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Unit information: Introduction to Digital Humanities in 2018/19

Please note: It is possible that the information shown for future academic years may change due to developments in the relevant academic field. Optional unit availability varies depending on both staffing and student choice.

Unit name Introduction to Digital Humanities
Unit code HUMS20006
Credit points 20
Level of study I/5
Teaching block(s) Teaching Block 1 (weeks 1 - 12)
Unit director Dr. Leah Tether
Open unit status Open




School/department School of Humanities
Faculty Faculty of Arts


'There's no Next about it', claims William Pannapacker: the Digital Humanities are no longer 'the next big thing', but 'The Thing'. What are the Digital Humanities though? Who are digital humanists, and do you have to code to join their ranks? How do the Digital Humanities enhance research and practice in humanities subjects such as English Literature, History, History of Art, Classics and Ancient History and Religion and Theology?

This unit will introduce students to the latest digital methods and techniques available for humanities research. Through an overview of key topics, you will gain both the basic skills needed to begin deploying digital techniques and resources in your own work as well as the ability to critically engage with the wider digital cultures shaping these and the confidence to question the assumptions digital humanists make about the texts, images and spaces they encode.

We will cover topics such as how digital resources can provide alternative research and learning environments, the ways in which Digital Humanities projects can help to promote public access to research through the heritage and cultural industries and how digital publishing is developing the ways in which we read and glean information. No prior knowledge of coding or software is required, but we will give you the skills to write and use software capable of mapping thousands of data points to track nineteenth-century crime or 'reading' billions of words to spot trends in twentieth-century political rhetoric.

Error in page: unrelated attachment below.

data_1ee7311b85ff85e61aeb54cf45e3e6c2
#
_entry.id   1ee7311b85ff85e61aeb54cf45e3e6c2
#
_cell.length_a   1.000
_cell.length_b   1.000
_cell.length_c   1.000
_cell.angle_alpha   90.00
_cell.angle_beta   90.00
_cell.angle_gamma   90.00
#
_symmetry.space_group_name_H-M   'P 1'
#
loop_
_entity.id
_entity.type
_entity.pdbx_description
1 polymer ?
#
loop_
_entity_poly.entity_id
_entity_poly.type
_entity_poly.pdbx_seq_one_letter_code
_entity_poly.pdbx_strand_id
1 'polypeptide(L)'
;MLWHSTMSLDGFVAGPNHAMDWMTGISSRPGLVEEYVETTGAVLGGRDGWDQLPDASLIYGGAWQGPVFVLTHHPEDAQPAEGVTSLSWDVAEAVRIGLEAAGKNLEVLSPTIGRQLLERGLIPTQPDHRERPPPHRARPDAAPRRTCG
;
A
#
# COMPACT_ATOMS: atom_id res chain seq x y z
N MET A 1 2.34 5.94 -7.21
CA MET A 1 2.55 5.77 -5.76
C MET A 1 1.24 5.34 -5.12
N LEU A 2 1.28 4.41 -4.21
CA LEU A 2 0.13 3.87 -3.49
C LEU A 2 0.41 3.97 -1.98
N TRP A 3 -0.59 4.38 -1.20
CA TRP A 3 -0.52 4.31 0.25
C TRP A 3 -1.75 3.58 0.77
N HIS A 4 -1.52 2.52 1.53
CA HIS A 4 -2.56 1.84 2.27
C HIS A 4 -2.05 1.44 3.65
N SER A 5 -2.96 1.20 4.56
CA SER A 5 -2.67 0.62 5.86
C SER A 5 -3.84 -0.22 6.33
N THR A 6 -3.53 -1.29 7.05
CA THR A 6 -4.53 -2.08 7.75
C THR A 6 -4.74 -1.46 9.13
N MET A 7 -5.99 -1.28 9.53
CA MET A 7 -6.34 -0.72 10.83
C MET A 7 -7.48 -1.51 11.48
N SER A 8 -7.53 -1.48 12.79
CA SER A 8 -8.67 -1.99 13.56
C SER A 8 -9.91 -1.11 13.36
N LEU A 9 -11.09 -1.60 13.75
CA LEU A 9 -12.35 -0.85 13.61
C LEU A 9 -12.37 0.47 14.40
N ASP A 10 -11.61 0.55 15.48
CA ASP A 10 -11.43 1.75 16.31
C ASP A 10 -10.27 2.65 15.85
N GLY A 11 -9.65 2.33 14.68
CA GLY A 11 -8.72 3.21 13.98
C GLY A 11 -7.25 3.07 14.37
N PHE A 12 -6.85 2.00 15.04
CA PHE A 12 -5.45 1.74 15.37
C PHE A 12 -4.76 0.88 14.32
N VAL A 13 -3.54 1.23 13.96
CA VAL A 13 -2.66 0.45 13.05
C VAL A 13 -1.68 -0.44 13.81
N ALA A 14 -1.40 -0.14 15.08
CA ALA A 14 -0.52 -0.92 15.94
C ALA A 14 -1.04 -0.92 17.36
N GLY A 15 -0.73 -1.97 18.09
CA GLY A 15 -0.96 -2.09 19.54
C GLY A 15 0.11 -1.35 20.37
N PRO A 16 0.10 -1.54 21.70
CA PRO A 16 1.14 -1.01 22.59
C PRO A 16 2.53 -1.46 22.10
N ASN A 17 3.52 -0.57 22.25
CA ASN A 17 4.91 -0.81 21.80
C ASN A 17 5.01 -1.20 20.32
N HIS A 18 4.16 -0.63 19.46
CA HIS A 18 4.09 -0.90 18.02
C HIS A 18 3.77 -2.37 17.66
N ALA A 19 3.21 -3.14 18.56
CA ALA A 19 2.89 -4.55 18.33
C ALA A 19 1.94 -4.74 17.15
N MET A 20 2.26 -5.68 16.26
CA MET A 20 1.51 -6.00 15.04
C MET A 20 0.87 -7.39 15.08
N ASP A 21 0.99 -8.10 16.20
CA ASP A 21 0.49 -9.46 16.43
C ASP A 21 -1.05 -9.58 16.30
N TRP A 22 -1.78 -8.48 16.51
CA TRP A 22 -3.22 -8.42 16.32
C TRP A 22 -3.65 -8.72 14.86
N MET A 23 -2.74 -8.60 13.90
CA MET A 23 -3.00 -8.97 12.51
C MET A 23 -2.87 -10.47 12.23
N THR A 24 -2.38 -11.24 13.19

Unit Aims:

To introduce students to the concepts and technical skills associated with Digital Humanities research methods, as well as to familiarise them with the range of approaches available.

To develop an enhanced awareness of the ways in which Digital Humanities methods are affecting the outcomes of research, and how this is allowing wider audiences to interact with humanities research.

To explore and evaluate the advantages and disadvantages of adopting Digital Humanities approaches, considering ways in which issues might be overcome.

Intended learning outcomes

Upon successful completion of this unit, students should be able to demonstrate:

1. a thorough knowledge of the range of Digital Humanities approaches available, and be able to discern the appropriateness of given methods in various contexts.

2. appropriate use of digital research and publication tools, as well as the ability to write basic code when required and engage with different forms of data.

3. the ability to analyse and evaluate how Digital Humanities methods and approaches can be employed in the context of your own field of study.

4. the ability to construct a detailed argument in the appropriate register of English (both orally and in written language, using both traditional and social media formats), which balances academic and professional evidence in support, and which is presented it in an appropriate academic form and submitted by a deadline.

5. the ability to present information and arguments on a defined topic to a group of listeners.

Teaching details

1 x 2-hour seminar per week (or workshop for digital training classes).

Supported by screen-casts hosted on Blackboard to support use of digital tools.

Assessment Details


1 x group presentation in final week [ILOs 1-5]


1 x series of six blog posts in which students evaluate a digital humanities technique or resource related to seminars. (30%) [ILOs 1-4]

1 x 3000-word essay based on formative group presentation (see above; 70%) [ILOs 1-5]

Reading and References

Matthew Gold, Debates in the Digital Humanities, University of Minnesota Press, 2012.

Susan Schreibman, Ray Siemens and John Unsworth, eds, A Companion to Digital Humanities, Blackwell, 2004.

Ray Siemens and Susan Schreibman, eds, A Companion to Digital Literary Studies, Blackwell, 2007.

Melissa Terras, Julianne Nyhan and Edward Vanhoutte, Defining Digital Humanities: A Reader, Ashgate, 2013.